Parental educational homogamy and under-five mortality in sub-Saharan Africa: Clarifying the association's intricacy

Ayo Stephen Adebowale, Adeniyi Francis Fagbamigbe, Oyewale Morakinyo, Taiwo Obembe, Rotimi Felix Afolabi, Martin Enoch Palamuleni

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Worldwide, under-five mortality (U5M) rate is highest in sub-Saharan Africa (SSA). There exists a gap in knowledge on the pathway through which Parental Educational Homogamy (PEH) influences U5M in SSA. In this study, we tested the research hypothesis’ PEH is not associated with under-five children's survival probability in SSA. Demographic and health survey datasets for 21 SSA countries were analyzed. Cross-sectional design and multi-stage cluster sampling technique were used for sample selection in each of the countries under investigation. The dependent variable was the survival status of a newborn to age 59 months while the main independent variable was PEH generated from information on wife's and husband's level of education. Data were analyzed using Chi-square test, Cox-proportional hazard model and Brass-adjusted model (α=0.05). Under-five mortality rate ranges from 56/1,000 live born in South Africa to 190/1,000 live born in Sierra-Leone. Across countries, U5M rate was higher among the children of parents with at most primary education than that of parents who had at least secondary education. This pattern of U5M rate was also observed for children of parents where husbands were more educated than their wives. Maternal age at birth, sex of the child, toilet facility, type of cooking fuel, tetanus injection during pregnancy, and birth weight were significantly associated with U5M in 14, 11, 8, 7, 11, 14 and 20 countries respectively. A significant relationship was established between PEH and U5M in 11 of the 21 studied countries but was identified as a predictor of U5M in Congo Democratic Republic, Gambia and Zimbabwe. Parental educational homogamy exhibits a pattern of relationship with U5M in SSA. Ensuring that individuals particularly women have at least secondary education before childbearing will facilitate an U5M reduction in SSA.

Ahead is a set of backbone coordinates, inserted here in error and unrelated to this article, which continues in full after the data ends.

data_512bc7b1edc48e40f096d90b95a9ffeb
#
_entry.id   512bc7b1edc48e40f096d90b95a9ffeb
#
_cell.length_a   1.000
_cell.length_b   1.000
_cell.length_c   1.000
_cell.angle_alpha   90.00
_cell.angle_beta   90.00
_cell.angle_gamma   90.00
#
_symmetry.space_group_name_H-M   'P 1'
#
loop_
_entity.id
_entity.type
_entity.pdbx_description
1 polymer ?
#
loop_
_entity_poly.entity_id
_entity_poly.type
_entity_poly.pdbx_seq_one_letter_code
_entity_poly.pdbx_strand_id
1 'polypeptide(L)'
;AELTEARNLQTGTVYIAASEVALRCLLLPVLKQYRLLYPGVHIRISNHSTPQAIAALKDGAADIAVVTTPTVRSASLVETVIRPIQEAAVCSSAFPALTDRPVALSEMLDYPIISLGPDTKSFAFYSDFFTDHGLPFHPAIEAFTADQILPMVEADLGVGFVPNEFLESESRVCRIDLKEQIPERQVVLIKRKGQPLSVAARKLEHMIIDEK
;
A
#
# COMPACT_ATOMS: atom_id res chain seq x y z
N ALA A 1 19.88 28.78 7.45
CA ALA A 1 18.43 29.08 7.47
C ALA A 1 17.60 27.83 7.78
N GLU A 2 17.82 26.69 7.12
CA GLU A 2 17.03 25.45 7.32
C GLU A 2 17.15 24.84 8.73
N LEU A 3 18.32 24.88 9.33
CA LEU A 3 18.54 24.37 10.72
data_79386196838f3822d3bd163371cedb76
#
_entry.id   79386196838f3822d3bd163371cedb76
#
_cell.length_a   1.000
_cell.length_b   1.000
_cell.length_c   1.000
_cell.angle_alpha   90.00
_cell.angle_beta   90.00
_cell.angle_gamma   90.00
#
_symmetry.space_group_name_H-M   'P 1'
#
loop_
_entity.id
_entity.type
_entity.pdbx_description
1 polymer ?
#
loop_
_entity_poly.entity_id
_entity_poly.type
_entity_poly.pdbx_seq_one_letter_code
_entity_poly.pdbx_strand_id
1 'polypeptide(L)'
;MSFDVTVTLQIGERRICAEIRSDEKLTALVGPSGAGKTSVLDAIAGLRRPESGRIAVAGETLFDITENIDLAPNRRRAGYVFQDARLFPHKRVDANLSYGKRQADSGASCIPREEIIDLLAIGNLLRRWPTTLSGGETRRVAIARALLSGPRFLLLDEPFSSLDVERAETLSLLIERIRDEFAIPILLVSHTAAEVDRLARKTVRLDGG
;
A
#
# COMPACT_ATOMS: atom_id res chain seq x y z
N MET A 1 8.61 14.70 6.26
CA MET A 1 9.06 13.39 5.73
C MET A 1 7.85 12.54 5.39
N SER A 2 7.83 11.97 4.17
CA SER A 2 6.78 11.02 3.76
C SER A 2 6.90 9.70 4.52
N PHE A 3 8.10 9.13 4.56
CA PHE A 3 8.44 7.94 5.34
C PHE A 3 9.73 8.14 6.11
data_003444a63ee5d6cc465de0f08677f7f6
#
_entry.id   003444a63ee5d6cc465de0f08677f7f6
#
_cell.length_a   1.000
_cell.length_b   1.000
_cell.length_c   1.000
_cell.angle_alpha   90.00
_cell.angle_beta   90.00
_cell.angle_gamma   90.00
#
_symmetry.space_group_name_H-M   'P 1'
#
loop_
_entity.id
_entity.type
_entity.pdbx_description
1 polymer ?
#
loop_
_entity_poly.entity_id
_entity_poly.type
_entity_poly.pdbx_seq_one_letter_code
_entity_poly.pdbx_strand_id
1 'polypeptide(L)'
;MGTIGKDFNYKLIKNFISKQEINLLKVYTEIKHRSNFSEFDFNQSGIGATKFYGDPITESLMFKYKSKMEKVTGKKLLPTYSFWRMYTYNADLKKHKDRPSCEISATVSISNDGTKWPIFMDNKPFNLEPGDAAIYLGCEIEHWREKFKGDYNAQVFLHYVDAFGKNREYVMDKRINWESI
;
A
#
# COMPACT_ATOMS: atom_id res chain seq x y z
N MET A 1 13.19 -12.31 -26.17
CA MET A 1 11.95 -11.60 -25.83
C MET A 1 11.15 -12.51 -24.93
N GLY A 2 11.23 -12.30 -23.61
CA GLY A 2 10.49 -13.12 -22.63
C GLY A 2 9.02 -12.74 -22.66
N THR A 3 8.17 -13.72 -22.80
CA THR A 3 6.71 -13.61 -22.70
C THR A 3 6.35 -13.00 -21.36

Original languageEnglish
Article numbere00255
JournalScientific African
Publication statusPublished - Mar 2020

All Science Journal Classification (ASJC) codes

  • General


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